Dec. 21    Didn't eat breakfast. From deck we observed much naval activity: Corvettes loading, two P.T. boats. Tankers, Cargo ships, etc. Probably passed the Isle of Man, according to a Canadian Officer. Channel markers going by, probably mined waters. Noticed increased air activity. B-17s, Mosquitos, fighters, etc.

Our unit confined to quarters because we are nearing port. Richard fined $150 - Infantry Colonel caught him abed at 1400. Slept, argued, rolled dice, read, etc. in quarters. Sneaked out for cigarettes. Ship anchored at 2030. Finally went to sleep at 0430.

Dec. 22    Awakened 0800, breakfast. Still restricted to quarters but we all "take-off" for decks for our first glimpse of Scottish soil. There is a remarkable resemblance to landscape of Victoria, Vancouver Island. Shipstead protected by low lying round hills, smooth contours from long harbor. Countless ships. Liberty, Tankers, Packers, Lighters, Patrol boats dot the harbor. One Escort carrier is anchored in the bay. Few docks noticeable, ships gathered at anchorage all about the harbor. The Queen Mary is anchored ahead of the Queen Elizabeth (two sister ships, largest In the harbor-Queen Mary left New York on Friday). The harbor activity and the number of ships is impressive and visual evidence of the huge scale of organization behind the war effort.

No aircraft are visible. Low hanging, rainy mist, fairly warm conditions comprise the weather.

Fields atop hills, green, quite picturesque. Buildings along the water to the northeast typical 3-story quaint stone and brick structures.

Main point of debarkation is off the starboard bow, but exact local of Port, or name as "yet undetermined," but probably is "Girth" in the vicinity of Glasgow.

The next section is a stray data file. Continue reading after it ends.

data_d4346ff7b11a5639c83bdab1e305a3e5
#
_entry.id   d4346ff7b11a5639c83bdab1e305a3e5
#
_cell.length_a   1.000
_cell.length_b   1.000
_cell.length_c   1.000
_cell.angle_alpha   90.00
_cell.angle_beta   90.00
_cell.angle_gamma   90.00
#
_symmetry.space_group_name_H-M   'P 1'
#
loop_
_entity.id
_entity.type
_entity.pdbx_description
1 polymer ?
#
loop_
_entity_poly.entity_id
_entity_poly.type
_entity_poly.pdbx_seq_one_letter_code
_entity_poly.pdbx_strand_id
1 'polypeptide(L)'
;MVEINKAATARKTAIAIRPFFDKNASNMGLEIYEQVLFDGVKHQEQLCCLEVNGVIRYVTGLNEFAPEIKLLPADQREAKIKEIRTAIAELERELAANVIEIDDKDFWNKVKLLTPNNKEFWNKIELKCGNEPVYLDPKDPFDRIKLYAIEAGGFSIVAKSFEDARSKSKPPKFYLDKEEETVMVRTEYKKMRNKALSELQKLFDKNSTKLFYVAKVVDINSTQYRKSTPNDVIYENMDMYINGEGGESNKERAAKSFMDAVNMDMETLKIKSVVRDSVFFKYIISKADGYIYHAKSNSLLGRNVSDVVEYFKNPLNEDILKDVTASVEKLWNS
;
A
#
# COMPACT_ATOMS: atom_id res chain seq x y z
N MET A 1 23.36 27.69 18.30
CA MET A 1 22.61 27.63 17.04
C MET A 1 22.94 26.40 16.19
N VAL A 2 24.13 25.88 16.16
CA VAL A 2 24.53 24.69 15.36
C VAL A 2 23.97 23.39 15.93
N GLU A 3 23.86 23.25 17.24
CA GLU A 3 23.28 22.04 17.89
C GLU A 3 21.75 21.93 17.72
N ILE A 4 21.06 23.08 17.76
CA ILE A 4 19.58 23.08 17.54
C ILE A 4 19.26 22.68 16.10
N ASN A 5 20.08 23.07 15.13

Unloading of ship began early and continues, Unit by Unit. Large Lighters carrying personnel to docks. ("St Soriel" name of one). They are probably 2-3,000 tons. Original plan for Air Force to disembark first. However the plan changed and we remain aboard for one more day and night.

Issued "K" rations for 3-meals for the trip on the train to our permanent base.

Spending most of the day touring the deck, watching harbor scene, and alternately sleeping, playing around in quarters.

At 1400 sky was clearing well, shafts of sunlight pierced clouds to brighten up the city and the harbor. Two Scottish deck hands explained our locations, which is in the Firth of Clay, just offshore Girk, Scotland, midway in the "river". Next city "upstream" is Gruenich" (spelling?). Girk is about 1 1/2 hrs via train from the City of Glasgow.

The countryside, brightened up by the lifting of the clouds and the sun's appearance takes on a more definite pattern. The buildings, neatly arranged in precise row uphill, are typically English in design and the upland fields contrast with one another in their pale yellow and light green colors; quite a pastoral backdrop setting it provides for the more grim business that is trafficking the waters of the harbor. The city thus far meets my expectations of how a Scottish city would appear. Like a lithograph. One very modernistic building sets itself apart from the others nearby.

The view up and down the harbor is less restricted and ships which this morning were mere indefinable shadows loom out clearly. From the Queen Elizabeth's position in this crowded harbor we can now see at least 5 CUL Aircraft Carriers which evidently patrol convoy lanes or escort convoys in their Atlantic crossings. Many Liberty ships dot the harbor with their squat hulls down deep in the water, heavily laden with fighting materials of various kinds. One, the "Alanson B. Houston" carried a deck-load of small war-born American Locomotives and Tank Cars. It was under way and headed upstream. Another Liberty, the "Sam Louis" was headed downstream flying the Norwegian colors.